It's Saturday and it's raining. We were thinking that there should be rain in the spring here for the vines to really grow, but this is the first rain since we arrived. The vines are leafing out now as yesterday's biking photos show. Luckily, the rain won't bother us as we're headed to Lyon for Christie to catch her 6 AM flight tomorrow back to the States. We plan to wander around downtown Lyon this afternoon and then stay at a hotel near the airport.
The drive took longer than usual, as tomorrow's Easter and it seems everyone is going somewhere. The roads are crowded, causing slowdowns in both driving and proceeding through toll booths. (Luckily, there aren't too many of those.) The rain slowly fades to just clouds by the time we're heading up the Rhone River toward Lyon. Along the way we see a semi on fire (on the other side of the road, luckily for us). Fortunately, the driver was able to disconnect his cab and more it out of harm's way. Whatever was inside the soft-sided truck was pretty much gone by the time we passed the billows of black smoke. The "pompiers" (fire trucks) were making their way through the crowded and, by now, backing up highway. The only other excitement, if you can call it that, was the delay as we were within half-hour of our Lyon destination. As we went through our last "péage" (toll booth), we remarked that they had all lanes open(must have been a dozen for a 3 lane highway). On the other side of the toll plaza, all was gridlock and there was a traffic control sign that announced "Accident". It took half hour to get all lanes merged and moving again, with no sign of an accident to be seen once we started moving. But by now the sun was shining through the clouds and the temps were in the high 60's.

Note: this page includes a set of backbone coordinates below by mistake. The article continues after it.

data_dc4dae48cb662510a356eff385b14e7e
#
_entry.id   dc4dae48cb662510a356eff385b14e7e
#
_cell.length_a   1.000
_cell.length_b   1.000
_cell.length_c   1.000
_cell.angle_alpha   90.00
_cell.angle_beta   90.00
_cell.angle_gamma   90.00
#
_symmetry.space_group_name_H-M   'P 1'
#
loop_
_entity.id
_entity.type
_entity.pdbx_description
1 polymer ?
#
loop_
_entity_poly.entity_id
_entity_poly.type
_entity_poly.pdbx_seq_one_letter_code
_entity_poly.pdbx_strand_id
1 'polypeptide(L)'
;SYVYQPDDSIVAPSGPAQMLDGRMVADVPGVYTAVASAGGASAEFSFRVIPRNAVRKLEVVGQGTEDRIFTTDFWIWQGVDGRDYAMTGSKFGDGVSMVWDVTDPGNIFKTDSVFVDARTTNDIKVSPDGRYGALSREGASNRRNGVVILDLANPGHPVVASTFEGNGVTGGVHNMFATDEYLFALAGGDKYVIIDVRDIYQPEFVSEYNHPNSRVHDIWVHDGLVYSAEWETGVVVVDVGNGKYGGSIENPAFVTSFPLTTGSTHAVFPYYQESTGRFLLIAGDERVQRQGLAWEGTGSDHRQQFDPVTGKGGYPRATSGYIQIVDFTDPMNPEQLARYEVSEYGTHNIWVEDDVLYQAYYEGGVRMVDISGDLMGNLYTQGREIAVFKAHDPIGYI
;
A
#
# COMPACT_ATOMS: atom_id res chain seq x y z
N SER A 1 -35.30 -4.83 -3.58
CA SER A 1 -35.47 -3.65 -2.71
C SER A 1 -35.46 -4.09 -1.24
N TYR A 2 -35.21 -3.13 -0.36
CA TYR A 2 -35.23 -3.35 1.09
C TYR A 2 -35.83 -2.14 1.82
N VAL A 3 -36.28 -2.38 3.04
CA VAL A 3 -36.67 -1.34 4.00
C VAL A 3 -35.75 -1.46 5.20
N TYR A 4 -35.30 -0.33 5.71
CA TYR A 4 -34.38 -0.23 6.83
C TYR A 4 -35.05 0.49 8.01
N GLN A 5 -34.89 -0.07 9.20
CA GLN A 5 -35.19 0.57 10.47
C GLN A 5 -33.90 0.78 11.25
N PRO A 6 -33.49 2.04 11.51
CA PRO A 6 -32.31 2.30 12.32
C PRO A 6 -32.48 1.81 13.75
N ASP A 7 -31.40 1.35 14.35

We get to our hotel, which is supposed to be 10 miles from the airport and a tram ride from the center of the city. But the doors are locked. It's some sort of "résidence" meant for long term stays, we think. After ringing and ringing the outside bell, a housekeeper comes to tell us that they will open at 5 PM. (There's no indication of that on the website - in fact it says 1 PM arrival.) So we get a map from the housekeeper, use the bathroom, and head into town by car rather than tram. It's easy to get downtown and we are able to park easily and walk to the old town.
The city center is Place Bellecour on a spit of land between the Rhône and Saône Rivers. We cross the Pont Bonaparte to the old town which squeezes itself into the bottom of a rather rugged and steep hill. There we start by visiting the Cathedral of Saint John the Baptist (seen in the photo above in the bottom along the river) the front of which is shrouded by the screening they hang on the outside of scaffolding. There seem to be major renovations happening to the exterior. Cleaning for sure, one tower is now white compared to the rest of the facade. Built mainly from the 12th-15th centuries, parts (the apse in particular) are Romanesque and parts, like the nave, are Gothic. The stained glass was partially destroyed in the 18th century and again in 1944 during the liberation of Lyon in WWII. But some 12th and 13th century glass is still intact, like the Rose window below.
Christie and Dave decide to head up the hill by means of the funicular to see a church and the ruins of a Roman theatre and Odium at the top.